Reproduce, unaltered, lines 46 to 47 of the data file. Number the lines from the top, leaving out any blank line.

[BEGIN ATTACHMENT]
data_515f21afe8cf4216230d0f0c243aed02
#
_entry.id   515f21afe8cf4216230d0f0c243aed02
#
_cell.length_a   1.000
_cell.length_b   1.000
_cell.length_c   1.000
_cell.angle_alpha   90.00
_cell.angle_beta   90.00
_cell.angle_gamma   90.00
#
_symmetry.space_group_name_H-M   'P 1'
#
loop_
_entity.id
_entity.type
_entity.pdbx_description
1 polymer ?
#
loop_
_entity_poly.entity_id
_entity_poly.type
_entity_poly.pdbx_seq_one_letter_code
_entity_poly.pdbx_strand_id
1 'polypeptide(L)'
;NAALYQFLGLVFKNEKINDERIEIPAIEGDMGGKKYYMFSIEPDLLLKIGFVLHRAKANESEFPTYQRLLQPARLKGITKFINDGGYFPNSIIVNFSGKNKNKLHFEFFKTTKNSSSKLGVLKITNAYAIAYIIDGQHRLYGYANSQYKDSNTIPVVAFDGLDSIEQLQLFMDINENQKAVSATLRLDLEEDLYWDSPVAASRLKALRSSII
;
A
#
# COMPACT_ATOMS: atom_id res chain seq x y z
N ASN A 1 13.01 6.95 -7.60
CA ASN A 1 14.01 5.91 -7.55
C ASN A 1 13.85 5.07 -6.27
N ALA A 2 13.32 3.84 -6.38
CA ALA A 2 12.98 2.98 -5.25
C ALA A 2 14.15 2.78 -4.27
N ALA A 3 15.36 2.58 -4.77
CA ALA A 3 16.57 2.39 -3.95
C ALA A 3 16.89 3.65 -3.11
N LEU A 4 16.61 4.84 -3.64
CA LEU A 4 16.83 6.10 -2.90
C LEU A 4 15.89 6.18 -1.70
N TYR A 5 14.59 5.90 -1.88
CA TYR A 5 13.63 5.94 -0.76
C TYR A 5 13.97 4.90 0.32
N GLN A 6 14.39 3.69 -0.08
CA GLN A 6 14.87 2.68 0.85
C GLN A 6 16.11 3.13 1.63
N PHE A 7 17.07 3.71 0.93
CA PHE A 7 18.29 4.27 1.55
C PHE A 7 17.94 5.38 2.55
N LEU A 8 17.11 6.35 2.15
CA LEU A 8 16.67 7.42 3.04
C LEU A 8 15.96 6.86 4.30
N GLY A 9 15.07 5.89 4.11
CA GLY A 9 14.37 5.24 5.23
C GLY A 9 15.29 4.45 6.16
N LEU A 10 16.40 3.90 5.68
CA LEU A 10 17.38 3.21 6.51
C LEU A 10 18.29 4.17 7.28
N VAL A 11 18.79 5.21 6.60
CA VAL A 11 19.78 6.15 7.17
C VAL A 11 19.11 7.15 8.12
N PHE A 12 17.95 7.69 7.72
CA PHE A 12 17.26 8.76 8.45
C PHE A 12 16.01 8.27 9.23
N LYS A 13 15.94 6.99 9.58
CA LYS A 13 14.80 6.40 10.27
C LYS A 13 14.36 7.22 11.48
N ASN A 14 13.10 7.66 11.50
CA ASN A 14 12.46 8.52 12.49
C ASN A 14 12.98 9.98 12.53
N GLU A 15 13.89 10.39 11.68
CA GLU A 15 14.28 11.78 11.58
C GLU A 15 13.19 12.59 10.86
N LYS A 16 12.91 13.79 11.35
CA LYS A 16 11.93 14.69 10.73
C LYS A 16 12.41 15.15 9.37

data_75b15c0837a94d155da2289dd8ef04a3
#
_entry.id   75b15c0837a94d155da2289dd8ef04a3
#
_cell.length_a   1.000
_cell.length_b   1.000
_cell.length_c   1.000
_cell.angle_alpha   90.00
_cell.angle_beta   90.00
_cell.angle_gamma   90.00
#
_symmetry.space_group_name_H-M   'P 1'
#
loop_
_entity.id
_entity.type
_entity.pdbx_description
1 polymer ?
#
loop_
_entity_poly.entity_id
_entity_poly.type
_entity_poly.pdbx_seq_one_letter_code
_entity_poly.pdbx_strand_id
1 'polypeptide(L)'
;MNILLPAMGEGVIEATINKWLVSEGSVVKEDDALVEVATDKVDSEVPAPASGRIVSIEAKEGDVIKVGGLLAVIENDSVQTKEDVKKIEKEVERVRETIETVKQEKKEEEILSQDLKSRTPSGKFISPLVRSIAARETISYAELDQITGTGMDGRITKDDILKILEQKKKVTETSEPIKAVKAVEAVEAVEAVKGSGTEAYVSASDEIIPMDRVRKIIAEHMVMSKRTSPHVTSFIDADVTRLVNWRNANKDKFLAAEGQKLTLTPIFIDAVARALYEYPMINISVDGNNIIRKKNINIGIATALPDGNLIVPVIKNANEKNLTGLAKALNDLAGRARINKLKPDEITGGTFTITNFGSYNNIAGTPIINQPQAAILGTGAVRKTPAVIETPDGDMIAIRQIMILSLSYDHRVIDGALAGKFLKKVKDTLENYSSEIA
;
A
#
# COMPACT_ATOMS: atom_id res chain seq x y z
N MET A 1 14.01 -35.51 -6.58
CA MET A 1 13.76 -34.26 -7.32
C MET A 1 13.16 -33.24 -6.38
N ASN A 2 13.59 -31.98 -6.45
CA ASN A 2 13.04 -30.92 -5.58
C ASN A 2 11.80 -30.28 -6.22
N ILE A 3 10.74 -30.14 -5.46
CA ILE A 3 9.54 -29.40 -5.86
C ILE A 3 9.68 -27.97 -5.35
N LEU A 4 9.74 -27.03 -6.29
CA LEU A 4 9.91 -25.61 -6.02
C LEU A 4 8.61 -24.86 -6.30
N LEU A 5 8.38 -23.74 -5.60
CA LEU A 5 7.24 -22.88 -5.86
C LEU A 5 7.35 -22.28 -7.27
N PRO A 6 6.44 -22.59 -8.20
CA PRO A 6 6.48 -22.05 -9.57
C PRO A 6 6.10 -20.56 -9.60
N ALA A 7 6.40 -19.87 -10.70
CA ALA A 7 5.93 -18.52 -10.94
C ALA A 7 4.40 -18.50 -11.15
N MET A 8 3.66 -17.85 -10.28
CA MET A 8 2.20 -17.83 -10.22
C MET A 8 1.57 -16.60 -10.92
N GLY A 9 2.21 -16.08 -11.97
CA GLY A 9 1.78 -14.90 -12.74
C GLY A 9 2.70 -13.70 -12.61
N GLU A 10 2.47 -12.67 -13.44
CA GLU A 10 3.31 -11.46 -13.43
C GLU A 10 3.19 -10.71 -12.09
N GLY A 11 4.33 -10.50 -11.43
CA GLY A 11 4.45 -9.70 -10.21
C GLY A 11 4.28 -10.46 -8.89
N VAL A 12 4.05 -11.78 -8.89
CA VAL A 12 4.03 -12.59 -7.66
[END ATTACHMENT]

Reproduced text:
N GLN A 6 14.39 3.69 -0.08
CA GLN A 6 14.87 2.68 0.85